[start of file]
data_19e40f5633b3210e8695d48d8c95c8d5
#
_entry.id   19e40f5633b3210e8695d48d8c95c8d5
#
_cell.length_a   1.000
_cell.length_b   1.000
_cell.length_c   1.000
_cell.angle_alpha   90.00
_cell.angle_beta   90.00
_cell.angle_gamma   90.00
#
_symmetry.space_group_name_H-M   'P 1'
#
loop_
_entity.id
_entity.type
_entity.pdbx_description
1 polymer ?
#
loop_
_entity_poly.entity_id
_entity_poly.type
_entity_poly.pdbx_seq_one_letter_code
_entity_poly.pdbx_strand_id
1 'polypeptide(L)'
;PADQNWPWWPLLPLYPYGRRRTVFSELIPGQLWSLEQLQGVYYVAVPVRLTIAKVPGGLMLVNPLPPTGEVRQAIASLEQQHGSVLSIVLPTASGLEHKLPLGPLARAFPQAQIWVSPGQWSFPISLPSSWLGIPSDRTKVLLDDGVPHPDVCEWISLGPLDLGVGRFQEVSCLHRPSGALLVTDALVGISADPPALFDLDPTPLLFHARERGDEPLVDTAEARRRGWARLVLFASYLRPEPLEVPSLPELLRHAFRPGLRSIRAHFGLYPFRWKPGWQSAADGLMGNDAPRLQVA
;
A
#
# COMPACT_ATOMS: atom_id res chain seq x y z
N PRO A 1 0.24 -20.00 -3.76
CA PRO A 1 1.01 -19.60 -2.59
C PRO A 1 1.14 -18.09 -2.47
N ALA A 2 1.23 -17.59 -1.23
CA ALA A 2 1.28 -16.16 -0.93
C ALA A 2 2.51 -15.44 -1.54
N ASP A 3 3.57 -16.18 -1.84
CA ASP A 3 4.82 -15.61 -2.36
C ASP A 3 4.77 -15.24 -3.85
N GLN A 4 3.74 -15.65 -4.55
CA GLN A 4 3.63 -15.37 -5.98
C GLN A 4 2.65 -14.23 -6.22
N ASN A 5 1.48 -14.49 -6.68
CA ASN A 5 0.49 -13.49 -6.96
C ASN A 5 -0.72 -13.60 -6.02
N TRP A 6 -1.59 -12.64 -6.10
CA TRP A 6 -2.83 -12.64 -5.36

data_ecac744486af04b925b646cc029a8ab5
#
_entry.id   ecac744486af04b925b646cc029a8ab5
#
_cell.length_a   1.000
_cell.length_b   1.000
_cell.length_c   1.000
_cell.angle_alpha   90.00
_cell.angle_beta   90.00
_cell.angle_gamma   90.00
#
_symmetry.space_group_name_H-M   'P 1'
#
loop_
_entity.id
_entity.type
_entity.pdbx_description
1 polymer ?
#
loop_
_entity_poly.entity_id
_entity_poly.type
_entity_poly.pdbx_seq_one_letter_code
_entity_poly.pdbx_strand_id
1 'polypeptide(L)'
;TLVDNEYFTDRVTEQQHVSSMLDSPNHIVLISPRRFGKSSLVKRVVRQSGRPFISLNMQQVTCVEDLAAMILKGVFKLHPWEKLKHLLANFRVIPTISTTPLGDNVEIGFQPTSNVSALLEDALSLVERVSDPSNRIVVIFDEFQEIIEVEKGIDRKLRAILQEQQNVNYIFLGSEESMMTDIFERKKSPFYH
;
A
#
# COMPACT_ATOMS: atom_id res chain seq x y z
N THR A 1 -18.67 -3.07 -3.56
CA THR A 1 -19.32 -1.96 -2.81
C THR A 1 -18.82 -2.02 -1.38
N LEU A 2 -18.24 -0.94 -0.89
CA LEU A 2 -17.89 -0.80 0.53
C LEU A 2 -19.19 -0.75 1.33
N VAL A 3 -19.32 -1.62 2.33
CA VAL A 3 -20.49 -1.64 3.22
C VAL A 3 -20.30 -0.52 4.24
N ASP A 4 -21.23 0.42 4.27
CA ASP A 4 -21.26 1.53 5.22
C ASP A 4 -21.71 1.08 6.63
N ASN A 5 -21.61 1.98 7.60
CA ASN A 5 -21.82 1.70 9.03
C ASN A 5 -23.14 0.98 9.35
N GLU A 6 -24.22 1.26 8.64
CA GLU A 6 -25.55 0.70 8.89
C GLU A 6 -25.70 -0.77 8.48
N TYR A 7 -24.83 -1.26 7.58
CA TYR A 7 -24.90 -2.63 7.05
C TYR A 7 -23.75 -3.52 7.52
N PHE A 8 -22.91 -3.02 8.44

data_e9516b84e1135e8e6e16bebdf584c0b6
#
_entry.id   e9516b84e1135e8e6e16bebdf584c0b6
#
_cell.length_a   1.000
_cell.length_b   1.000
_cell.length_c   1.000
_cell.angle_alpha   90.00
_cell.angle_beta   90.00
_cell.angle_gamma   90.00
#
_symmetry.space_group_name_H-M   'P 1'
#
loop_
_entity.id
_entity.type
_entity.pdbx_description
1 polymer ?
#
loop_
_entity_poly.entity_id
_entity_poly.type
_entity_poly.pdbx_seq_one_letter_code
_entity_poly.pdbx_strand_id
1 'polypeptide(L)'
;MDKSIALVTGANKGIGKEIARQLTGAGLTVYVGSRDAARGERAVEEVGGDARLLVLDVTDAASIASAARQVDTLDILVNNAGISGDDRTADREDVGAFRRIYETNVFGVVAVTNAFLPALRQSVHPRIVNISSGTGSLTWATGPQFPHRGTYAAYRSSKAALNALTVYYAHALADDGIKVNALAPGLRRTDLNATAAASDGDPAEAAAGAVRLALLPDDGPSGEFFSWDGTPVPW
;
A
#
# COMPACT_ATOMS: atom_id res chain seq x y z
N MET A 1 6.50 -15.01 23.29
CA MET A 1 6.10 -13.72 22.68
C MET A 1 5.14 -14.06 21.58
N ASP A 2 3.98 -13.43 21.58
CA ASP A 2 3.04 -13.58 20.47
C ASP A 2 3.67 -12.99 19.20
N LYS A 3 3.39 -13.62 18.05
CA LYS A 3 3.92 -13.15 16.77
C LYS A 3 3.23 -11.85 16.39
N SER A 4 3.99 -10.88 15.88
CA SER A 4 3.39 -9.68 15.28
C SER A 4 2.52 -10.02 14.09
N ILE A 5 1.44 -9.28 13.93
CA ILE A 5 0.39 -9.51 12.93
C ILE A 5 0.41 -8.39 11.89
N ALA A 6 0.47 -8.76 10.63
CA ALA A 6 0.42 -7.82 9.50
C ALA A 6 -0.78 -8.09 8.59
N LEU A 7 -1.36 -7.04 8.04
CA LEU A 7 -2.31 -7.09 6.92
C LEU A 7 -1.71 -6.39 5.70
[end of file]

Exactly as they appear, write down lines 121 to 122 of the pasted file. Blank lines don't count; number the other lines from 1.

_entity_poly.type
_entity_poly.pdbx_seq_one_letter_code